Journal Basic Info

  • Impact Factor: 1.995**
  • H-Index: 8
  • ISSN: 2474-1647
  • DOI: 10.25107/2474-1647
**Impact Factor calculated based on Google Scholar Citations. Please contact us for any more details.

Major Scope

  •  Plastic Surgery
  •  General Surgery
  •  Surgical Oncology
  •  Minimally Invasive Surgery
  •  Gastroenterological Surgery
  •  Robotic Surgery
  •  Ophthalmic Surgery
  •  Cardiovascular Surgery


Citation: Clin Surg. 2021;6(1):3091.Research Article | Open Access

Surgical Site Infection at Suez Canal University Hospital: An Observational Cohort Study

Ahmed H Hussein, Ahmed M Ghanem, Mohamed Faisal* and Ahmed Abo Bakr

Department of Surgery, Suez Canal University Hospitals and Medical School, Ismailia, Egypt

*Correspondance to: Mohammed Faisal 

 PDF  Full Text DOI: 10.25107/2474-1647.3091


Background: Surgical Site Infections (SSI) are one of the most common problems during abdominal surgery. SSI is related to extended length of stay in the hospital, an affected quality life, an increased death rate, and additional expenses. The definition of SSIs can vary from a simple wound discharge with no problems to serious conditions that are fatal. In this study, we sought to assess the prevalence, risk factors, and causative organisms of SSIs after abdominal operations at the Suez Health Insurance Hospital and Suez Canal University Hospitals. Methods: This is an observational prospective cross-sectional study conducted with more than 200 patients with abdominal operations who were randomly selected from participating hospitals. Results: SSIs occurred in 11% of the patients (11 out of 100) in the Suez Canal Hospitals group, and 89% of the patients in the Suez Canal Hospitals group were free of SSIs. In the Suez Insurance Hospital (SIH) group, 15% of the patients (15 out of 100) experienced SSIs, whereas 85% of the patients in the SIH group were free of SSI. There was virtually no statistically considerable distinction around the occurrence of SSIs among both groups, although severe inflammation was observed more often in the SIH group. Conclusions: More and more, SSIs are thought to be a measure of the quality of proper patient care by surgeons, infection control providers, health care organizers, and the community. Although SSIs cannot be completely eliminated, a decrease in the contamination rate toward a minimal degree could have significant positive effects, such as reduction of postoperative morbidity and fatality, as well as a reduction in the waste of medical care sources. Pre-existing health problems that extend the operating period, wound type, and wound contaminants firmly predispose to wound infection.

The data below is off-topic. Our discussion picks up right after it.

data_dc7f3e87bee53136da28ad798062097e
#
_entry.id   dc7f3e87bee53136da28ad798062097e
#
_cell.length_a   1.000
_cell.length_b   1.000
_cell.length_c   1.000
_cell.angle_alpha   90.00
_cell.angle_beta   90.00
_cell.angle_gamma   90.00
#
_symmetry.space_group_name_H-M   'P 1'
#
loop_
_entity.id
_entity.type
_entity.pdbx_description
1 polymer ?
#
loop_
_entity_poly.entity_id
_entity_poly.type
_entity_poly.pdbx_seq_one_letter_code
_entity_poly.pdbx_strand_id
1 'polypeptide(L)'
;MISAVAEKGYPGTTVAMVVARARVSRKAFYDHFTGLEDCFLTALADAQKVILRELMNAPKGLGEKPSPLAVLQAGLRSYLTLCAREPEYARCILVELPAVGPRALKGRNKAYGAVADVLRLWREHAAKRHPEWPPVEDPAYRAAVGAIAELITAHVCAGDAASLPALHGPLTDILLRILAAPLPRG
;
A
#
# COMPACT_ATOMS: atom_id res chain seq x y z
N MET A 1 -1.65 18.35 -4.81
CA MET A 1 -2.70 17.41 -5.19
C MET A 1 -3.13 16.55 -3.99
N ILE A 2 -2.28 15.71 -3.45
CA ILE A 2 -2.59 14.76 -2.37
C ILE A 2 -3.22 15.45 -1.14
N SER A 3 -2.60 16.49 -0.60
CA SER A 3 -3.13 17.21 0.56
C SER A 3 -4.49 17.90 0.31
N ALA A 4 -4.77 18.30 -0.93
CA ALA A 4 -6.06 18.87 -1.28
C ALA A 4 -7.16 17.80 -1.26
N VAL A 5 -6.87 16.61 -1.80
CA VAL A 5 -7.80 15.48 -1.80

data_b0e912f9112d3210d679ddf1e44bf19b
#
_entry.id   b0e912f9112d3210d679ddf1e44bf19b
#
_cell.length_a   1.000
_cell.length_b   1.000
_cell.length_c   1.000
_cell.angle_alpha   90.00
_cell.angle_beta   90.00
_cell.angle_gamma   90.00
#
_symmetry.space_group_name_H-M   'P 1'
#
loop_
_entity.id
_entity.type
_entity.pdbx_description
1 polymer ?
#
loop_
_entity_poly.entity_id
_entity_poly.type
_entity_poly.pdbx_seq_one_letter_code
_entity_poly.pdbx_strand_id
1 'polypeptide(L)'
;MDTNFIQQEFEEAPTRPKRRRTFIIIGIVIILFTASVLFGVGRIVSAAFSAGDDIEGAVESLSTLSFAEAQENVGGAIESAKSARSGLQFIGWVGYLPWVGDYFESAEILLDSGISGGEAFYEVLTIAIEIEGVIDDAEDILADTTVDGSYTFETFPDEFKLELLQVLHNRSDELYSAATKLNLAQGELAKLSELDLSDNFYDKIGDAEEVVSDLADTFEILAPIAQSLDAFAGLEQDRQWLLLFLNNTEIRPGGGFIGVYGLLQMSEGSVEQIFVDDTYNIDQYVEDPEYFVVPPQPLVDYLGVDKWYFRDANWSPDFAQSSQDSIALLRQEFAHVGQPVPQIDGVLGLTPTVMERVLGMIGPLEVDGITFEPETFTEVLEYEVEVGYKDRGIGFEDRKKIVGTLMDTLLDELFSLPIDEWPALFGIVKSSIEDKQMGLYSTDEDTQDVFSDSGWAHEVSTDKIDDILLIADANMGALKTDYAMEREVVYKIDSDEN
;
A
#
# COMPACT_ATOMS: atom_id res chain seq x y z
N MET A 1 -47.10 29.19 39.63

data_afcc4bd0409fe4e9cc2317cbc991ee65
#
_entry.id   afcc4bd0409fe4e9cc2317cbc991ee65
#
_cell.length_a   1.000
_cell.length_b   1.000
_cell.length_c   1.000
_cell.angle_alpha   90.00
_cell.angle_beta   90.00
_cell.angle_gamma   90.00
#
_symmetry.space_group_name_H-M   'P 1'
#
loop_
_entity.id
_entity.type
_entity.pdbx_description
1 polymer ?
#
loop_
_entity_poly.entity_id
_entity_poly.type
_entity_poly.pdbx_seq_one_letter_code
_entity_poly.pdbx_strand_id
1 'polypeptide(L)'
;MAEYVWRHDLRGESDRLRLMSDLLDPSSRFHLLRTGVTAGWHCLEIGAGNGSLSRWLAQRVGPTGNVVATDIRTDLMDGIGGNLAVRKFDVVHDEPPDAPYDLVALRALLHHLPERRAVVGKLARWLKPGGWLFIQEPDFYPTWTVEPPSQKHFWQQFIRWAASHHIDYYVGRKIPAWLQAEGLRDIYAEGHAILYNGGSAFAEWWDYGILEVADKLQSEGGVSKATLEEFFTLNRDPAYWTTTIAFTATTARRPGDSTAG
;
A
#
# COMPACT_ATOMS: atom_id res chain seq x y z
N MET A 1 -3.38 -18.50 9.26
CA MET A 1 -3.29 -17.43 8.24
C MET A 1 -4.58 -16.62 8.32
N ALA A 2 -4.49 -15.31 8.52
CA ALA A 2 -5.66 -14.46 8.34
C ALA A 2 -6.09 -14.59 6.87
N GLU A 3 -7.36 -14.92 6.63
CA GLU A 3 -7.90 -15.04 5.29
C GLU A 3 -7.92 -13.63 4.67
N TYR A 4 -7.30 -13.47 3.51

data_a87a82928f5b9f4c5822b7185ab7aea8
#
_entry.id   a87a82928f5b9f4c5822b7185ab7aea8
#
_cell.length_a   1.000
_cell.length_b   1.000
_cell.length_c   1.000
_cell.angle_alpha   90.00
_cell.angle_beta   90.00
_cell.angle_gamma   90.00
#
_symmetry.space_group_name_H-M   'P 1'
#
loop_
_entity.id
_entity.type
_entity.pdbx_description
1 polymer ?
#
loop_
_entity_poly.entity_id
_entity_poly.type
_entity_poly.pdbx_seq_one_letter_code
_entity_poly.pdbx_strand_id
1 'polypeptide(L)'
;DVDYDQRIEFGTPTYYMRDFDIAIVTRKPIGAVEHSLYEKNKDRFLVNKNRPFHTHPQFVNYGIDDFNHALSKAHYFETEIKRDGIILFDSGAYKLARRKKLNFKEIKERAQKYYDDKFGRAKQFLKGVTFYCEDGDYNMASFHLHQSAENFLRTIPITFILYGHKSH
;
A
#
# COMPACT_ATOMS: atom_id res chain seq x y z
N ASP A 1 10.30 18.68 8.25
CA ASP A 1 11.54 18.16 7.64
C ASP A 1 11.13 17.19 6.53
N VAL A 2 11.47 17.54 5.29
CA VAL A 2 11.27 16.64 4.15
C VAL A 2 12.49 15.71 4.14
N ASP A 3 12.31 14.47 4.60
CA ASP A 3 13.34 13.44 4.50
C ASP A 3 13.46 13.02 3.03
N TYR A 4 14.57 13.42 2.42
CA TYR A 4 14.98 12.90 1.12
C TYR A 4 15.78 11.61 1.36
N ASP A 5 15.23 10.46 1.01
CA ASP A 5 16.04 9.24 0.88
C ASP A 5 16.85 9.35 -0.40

Abdominal surgeries; Cross sectional; Surgical site infections

Cite the article

Hussein AH, Ghanem AM, Faisal M, Abu Bakr A. Surgical Site Infection at Suez Canal University Hospital: An Observational Cohort Study. Clin Surg. 2021; 6: 3091.

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